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Washington (AFP) – Just a week after its first images were shown to the world, the James Webb Space Telescope may have found a galaxy that existed 13.5 billion years ago, a scientist who analyzed the data said on Wednesday.
Known as GLASS-z13, the galaxy dates back 300 million years after the Big Bang, about 100 million years earlier than anything previously identified, Harvard’s Rohan Naidu told AFP. Center for Astrophysics.
“We are potentially looking at the most distant starlight anyone has ever seen,” he said.
The farther objects are from us, the longer it takes for their light to reach us, and so to look back into the distant universe is to see into the deep past.
Although GLASS-z13 existed in the oldest era of the universe, its exact age remains unknown as it could have formed at any time during the first 300 million years.
GLASS-z13 was spotted in so-called ‘advance scatter’ data from the orbiting observatory’s main infrared imager, called NIRcam – but the find was not revealed in the first set of images released by the NASA last week.
When translated from infrared into the visible spectrum, the galaxy appears as a patch of red with white at its center, as part of a larger picture of the distant cosmos called the “deep field.”
Naidu and his colleagues – a team of 25 astronomers from around the world – submitted their findings to a scientific journal.
For now, the research is posted on a “preprint” server, so it comes with the caveat that it hasn’t yet been peer-reviewed – but it has already erupted in the global community. of astronomy.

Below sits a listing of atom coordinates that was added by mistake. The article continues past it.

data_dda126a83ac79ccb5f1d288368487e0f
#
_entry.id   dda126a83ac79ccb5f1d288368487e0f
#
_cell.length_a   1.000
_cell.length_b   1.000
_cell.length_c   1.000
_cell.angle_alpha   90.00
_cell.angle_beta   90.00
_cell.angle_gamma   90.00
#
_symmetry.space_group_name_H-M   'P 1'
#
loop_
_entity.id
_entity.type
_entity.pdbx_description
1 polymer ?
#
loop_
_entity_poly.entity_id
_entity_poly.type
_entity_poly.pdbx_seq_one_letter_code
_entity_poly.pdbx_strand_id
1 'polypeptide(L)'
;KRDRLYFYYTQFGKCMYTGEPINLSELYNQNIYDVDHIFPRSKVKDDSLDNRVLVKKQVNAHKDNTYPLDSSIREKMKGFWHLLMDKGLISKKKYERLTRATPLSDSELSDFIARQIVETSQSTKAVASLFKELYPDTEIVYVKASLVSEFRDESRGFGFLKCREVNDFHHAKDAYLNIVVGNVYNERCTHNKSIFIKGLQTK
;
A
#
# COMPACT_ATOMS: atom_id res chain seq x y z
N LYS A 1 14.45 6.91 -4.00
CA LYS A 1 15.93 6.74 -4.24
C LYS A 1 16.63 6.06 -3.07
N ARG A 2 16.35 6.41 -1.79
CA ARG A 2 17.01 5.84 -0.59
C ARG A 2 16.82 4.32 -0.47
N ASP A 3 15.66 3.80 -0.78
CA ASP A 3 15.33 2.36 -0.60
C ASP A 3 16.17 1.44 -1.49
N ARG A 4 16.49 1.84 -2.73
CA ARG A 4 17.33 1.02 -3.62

“Astronomy records are already collapsing, and others are fragile,” NASA chief scientist Thomas Zurbuchen tweeted.
“Yes, I tend to only get excited once the scientific results have been validated by peer review. But it looks very promising,” he added.
Naidu said another team of astronomers led by Marco Castellano who worked on the same data came to similar conclusions, “so that gives us confidence.”
‘Work to do’
One of Webb’s great promises is his ability to find the first galaxies that formed after the Big Bang 13.8 billion years ago.
Because these are so far from Earth, by the time their light reaches us, it has been stretched by the expanding universe and moved into the infrared region of the light spectrum, which Webb is equipped to detect with a unprecedented clarity.
Naidu and his colleagues combed through this infrared data from the distant universe, looking for a telltale signature of extremely distant galaxies.
Below a certain infrared wavelength threshold, all the photons – the energy packets – are absorbed by the neutral hydrogen of the universe which is between the object and the observer.
Using data collected through different infrared filters pointed at the same region of space, they were able to detect where these photon falls were occurring, from which they deduced the presence of these most distant galaxies.
“We looked for all the early data on galaxies with this very striking signature, and these were the two systems that had by far the most compelling signature,” Naidu said.
One of them is GLASS-z13, while the other, less old, is GLASS-z11.
“There is strong evidence, but there is still work to be done,” Naidu said.
In particular, the team wants to ask Webb officials for time for the telescope to perform spectroscopy — an analysis of light that reveals detailed properties — to measure its precise distance.
“At the moment our distance estimate is based on what we don’t see – it would be great to have an answer for what we see,” Naidu said.
Already, however, the team has detected some surprising properties.
For example, the galaxy has the mass of a billion suns, which is “potentially very surprising, and that’s something we don’t really understand” given how quickly it formed after the Big Bang, Naidu said.
Launched last December and fully operational since last week, Webb is the most powerful space telescope ever built, with astronomers confident it will usher in a new era of discovery.
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